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Florida Court Upholds Non-Compete Clause in a Franchise Law Dispute

Franchise3

Earlier this year, the United District Court Southern District of Florida issued a decision in the case of Peterbrooke Franchising of Am., LLC v. Miami Chocolates, LLC, a lawsuit in which a franchisor and a franchisee were locked in a dispute over the enforceability of a non-compete agreement.

At Pike & Lustig, LLP, our business law team has extensive experience handling a wide range of Florida franchise law issues and contract law disputes, including those involving non-compete agreements. Here, we briefly review the facts of this case and highlight the important lesson for individuals and business considering signing an agreement that contains a non-compete provision.

Case Review: Peterbrooke Franchising of Am., LLC v. Miami Chocolates, LLC 

The Background  

In late 2007, Miami Chocolates (the franchisee) entered into a franchise agreement with Peterbrook Franchising (the franchisor). This agreement allowed the franchisee to open up a Peterbrooke chocolate shop within the City of Miami. Like other franchise agreements, the arrangement granted each party certain rights and responsibilities. Notably, tucked within the franchise agreement was a non-compete clause. 

The Non-Compete Clause 

The non-compete provision contained the following two key points that would become applicable if the franchise agreement was terminated:

  1. The franchisee could not operate any competitive business within 25 miles of any Peterbrooke location; and
  2. The non-compete clause would be active for a period of two years.

Eventually, the relationship did break down. The franchisor went on to sue the franchisee for violating the terms of the non-compete agreement. Miami Chocolates countered by arguing that the non-compete clause was unenforceable under Florida law. 

The Court Decision 

In reviewing the case, the court ruled in favor of the franchisor. The court highlighted the fact that, under Florida law, non-compete clauses that arise out of franchise agreements are enforceable if they are well-defined and reasonable in the following three areas:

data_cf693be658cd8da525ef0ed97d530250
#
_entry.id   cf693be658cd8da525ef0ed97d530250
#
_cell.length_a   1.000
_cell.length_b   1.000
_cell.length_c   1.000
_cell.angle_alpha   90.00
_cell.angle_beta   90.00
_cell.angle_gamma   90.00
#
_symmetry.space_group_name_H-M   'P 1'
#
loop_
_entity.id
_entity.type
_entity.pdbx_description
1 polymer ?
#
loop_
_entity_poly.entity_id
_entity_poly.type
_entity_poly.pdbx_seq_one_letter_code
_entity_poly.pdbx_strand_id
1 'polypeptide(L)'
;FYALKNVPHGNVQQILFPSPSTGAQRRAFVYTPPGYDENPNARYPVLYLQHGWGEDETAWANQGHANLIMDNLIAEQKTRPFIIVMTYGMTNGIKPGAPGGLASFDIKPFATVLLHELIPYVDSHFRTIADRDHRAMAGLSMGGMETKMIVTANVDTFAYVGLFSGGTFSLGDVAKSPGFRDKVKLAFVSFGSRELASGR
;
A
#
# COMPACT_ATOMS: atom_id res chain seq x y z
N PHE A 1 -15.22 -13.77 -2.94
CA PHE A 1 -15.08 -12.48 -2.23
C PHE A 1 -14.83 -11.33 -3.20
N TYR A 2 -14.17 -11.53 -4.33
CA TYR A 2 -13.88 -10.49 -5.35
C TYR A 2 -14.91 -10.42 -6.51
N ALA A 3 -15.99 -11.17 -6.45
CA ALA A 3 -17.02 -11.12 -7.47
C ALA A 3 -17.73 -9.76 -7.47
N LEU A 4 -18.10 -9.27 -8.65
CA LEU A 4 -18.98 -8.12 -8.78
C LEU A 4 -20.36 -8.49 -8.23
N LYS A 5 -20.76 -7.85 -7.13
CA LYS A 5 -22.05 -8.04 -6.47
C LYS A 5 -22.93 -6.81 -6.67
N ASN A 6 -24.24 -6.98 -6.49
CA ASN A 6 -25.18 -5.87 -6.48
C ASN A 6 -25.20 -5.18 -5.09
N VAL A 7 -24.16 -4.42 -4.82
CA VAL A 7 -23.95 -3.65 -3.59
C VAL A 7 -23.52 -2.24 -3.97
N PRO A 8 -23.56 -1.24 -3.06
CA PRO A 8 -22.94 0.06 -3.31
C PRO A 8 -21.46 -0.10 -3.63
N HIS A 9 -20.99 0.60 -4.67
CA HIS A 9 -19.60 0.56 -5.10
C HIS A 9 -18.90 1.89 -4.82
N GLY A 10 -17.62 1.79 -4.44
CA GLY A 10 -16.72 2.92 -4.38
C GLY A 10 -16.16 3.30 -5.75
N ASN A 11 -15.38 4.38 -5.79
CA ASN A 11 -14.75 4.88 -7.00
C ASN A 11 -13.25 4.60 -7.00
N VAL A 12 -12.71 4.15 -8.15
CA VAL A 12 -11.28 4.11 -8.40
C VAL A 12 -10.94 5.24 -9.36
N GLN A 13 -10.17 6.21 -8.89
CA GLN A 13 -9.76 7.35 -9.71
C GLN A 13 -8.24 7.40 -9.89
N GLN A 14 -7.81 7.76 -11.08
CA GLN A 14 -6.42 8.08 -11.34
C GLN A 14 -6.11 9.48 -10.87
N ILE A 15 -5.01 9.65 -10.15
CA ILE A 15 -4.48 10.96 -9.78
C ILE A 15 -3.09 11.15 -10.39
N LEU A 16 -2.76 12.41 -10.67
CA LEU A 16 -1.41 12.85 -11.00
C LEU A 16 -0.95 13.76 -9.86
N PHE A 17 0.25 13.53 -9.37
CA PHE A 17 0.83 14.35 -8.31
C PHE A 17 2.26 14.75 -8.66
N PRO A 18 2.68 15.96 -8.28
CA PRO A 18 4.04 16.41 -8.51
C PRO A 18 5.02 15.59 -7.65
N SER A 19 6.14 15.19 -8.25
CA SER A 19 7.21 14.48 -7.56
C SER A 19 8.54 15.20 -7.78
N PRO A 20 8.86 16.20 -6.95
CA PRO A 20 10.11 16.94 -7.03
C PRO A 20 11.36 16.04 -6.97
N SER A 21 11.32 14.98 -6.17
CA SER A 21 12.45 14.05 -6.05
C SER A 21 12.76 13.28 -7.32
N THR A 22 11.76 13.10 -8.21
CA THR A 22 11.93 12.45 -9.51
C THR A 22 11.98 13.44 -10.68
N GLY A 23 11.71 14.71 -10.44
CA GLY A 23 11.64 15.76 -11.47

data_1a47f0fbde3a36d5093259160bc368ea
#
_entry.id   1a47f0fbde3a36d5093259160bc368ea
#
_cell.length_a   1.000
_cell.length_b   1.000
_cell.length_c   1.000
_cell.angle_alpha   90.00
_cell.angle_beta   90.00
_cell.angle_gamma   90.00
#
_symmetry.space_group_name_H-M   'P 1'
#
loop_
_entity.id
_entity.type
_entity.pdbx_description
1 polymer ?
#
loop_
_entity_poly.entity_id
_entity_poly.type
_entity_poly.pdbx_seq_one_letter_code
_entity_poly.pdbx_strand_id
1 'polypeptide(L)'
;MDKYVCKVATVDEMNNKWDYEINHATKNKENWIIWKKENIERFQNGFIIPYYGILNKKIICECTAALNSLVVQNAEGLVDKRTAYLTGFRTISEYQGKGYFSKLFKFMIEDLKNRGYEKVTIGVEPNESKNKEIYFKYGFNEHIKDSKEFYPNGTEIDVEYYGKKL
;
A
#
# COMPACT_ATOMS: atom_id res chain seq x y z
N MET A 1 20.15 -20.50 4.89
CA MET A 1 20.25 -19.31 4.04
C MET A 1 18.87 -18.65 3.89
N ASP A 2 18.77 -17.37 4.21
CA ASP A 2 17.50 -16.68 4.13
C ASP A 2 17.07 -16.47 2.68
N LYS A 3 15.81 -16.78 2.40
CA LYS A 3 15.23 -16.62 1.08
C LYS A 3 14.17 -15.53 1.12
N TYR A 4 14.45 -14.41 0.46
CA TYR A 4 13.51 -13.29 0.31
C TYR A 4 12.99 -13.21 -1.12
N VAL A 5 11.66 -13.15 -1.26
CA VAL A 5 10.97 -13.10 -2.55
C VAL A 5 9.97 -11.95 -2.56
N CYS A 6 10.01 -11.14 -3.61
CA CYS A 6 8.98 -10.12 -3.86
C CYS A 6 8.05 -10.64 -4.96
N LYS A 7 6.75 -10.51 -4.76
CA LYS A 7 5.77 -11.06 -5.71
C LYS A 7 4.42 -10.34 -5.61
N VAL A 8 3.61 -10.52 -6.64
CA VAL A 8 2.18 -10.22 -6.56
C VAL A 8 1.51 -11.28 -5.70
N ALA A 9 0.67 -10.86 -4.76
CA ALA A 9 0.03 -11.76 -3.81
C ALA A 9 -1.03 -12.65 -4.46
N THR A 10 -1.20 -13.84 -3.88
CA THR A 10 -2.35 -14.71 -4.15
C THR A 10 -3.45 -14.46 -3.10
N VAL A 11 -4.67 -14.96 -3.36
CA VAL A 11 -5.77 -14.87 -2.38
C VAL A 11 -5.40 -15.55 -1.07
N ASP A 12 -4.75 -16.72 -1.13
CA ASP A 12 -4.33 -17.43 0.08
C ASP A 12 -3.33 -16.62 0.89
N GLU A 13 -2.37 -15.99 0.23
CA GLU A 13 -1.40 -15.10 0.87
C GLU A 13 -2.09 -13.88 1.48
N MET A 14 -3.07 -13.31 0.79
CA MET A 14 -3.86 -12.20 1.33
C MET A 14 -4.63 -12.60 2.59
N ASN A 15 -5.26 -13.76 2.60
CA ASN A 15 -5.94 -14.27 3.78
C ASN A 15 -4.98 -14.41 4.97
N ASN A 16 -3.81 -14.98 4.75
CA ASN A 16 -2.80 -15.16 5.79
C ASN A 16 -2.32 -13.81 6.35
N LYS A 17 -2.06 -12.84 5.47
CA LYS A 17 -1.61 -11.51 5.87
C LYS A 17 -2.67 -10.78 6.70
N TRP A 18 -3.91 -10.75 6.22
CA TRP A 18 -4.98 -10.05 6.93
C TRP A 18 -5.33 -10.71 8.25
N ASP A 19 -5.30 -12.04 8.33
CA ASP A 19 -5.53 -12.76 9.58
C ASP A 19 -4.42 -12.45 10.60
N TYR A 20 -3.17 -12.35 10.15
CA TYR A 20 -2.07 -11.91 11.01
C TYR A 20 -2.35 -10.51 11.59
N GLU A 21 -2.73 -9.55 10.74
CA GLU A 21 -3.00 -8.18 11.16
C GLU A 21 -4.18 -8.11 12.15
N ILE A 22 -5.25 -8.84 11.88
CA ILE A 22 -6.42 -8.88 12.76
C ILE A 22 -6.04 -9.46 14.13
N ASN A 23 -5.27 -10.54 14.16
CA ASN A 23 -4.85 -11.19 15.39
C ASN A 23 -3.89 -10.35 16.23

• The scope of time;
  • The applicable geographic area; and
  • The line of business being restricted.

In this case, the court found that the two-year time limit, 25 mile radius, and restriction to businesses selling ‘gourmet chocolate products’ were all reasonable. Thus, the non-compete was ruled legally valid.

Franchise Law: The Lesson for Florida Businesses 

Florida courts are generally skeptical about restraints on commercial trade. However, non-compete clauses will be upheld if they meet all of the required criteria. If your business is considering including a non-compete agreement, you need to be sure that it is sufficiently narrow and is properly drafted. Alternatively, if you are considering sign a contract with a non-compete, please be aware of the fact that it will likely be enforced if it meets the appropriate standards.

Contact Our Miami Business Law Attorneys Today

At Pike & Lustig, LLP, our business litigation lawyers have extensive experience handling cases involving non-compete provisions. To find out more about our legal services, please contact us today for a free consultation. Our law firm has locations in West Palm Beach and Miami, and we represent businesses and individuals all over South Florida.

Resource:

casetext.com/case/peterbrooke-franchising-of-am-llc-v-miami-chocolates-llc

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